Should You Start a Side Gig or Focus on Getting a Raise at Work

Photo by @Saigon on Flickr
Photo by @Saigon on Flickr

The decision whether to take on a side gig or focus on getting a raise at work can be a tough one to make. Watching colleagues make more money while you work just as hard or harder can make you think that focusing your limited efforts on getting more from your employer is the best way to go. But seeing friends or neighbors who are working their way out of the rat race by spending their spare time creating their own business makes that possibility seem attractive, too. If your free time is limited, you might have to choose between raise or side gig. Of course, like most things in life, the right path for one person isn’t necessarily the right path for everyone.
Before you decide which path to choose- side business or getting a raise at work- consider these questions:

Is getting a raise a real possibility at your job?

Some bosses are reluctant to give raises at all, or only give raises on a specific schedule. If you’re not in line for a raise, a side gig might be your best bet. If your boss tends to reward top performers and has a history of giving raises and promotions to people who help bolster the company’s bottom line, then putting yourself into that track might take less effort and be more rewarding in the long run for you.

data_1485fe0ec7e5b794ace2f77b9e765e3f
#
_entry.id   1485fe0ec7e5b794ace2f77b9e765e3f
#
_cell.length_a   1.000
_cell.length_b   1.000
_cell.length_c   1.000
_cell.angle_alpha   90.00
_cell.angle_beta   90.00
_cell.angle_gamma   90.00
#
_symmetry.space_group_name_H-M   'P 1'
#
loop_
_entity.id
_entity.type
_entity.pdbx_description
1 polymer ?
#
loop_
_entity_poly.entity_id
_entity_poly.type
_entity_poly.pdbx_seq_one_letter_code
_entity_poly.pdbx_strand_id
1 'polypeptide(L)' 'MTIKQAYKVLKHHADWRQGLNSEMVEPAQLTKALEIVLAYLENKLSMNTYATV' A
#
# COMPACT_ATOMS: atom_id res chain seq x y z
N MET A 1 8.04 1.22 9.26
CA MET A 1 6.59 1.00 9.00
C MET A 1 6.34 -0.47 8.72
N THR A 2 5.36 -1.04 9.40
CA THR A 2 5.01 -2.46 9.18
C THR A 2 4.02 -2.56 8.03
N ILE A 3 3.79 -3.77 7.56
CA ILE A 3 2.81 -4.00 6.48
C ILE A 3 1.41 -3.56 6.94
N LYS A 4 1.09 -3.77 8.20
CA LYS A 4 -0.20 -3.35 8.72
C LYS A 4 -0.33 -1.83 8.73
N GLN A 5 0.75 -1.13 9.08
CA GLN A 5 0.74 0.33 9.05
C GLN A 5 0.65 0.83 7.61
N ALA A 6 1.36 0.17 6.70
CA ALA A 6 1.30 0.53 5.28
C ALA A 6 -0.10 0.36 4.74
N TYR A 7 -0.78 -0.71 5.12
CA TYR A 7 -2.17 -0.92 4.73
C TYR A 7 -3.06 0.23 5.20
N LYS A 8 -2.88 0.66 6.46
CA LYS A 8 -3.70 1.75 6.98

Do you have an entrepreneurial spirit?

If running your own business or freelance endeavor sounds fun, then toiling away for a raise might not be in your best interest even if it promises more monetary return in the short term. Staying at your present level might give you the time and safety net to form a successful business in your off-time. Building a side business could be the path to financial freedom over the long term if you can keep up the momentum over time.

Do you absolutely love or really hate your job?

If you have strong feelings about your current job, that can influence your long-term plans with regard to the company. For people with an enjoyable job, focusing on a raise and promotion is often the better choice because it embeds you further into the workplace. People who hate their jobs should be looking for alternatives, either side gigs or other employers, instead of going for a raise in a company they hate.
As you can see, the choice of whether to dive into a gig lifestyle or make more at work isn’t simple. Assessing your personal goals and priorities makes it much easier, though.

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